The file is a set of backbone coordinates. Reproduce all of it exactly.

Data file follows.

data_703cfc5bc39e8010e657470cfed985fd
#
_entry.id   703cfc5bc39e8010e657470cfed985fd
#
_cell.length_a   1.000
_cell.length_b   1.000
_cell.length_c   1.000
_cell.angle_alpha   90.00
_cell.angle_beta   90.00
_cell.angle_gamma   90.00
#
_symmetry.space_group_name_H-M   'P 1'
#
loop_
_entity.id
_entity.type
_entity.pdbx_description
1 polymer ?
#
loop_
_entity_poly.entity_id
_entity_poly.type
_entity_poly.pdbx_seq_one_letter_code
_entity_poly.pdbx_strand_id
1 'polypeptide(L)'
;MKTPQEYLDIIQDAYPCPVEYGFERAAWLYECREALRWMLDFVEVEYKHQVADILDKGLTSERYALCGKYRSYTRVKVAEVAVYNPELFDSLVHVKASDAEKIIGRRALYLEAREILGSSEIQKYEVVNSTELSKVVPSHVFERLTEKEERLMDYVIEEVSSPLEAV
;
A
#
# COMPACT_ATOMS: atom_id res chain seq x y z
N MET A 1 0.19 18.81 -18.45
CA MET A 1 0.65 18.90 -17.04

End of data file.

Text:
data_703cfc5bc39e8010e657470cfed985fd
#
_entry.id   703cfc5bc39e8010e657470cfed985fd
#
_cell.length_a   1.000
_cell.length_b   1.000
_cell.length_c   1.000
_cell.angle_alpha   90.00
_cell.angle_beta   90.00
_cell.angle_gamma   90.00
#
_symmetry.space_group_name_H-M   'P 1'
#
loop_
_entity.id
_entity.type
_entity.pdbx_description
1 polymer ?
#
loop_
_entity_poly.entity_id
_entity_poly.type
_entity_poly.pdbx_seq_one_letter_code
_entity_poly.pdbx_strand_id
1 'polypeptide(L)'
;MKTPQEYLDIIQDAYPCPVEYGFERAAWLYECREALRWMLDFVEVEYKHQVADILDKGLTSERYALCGKYRSYTRVKVAEVAVYNPELFDSLVHVKASDAEKIIGRRALYLEAREILGSSEIQKYEVVNSTELSKVVPSHVFERLTEKEERLMDYVIEEVSSPLEAV
;
A
#
# COMPACT_ATOMS: atom_id res chain seq x y z
N MET A 1 0.19 18.81 -18.45
CA MET A 1 0.65 18.90 -17.04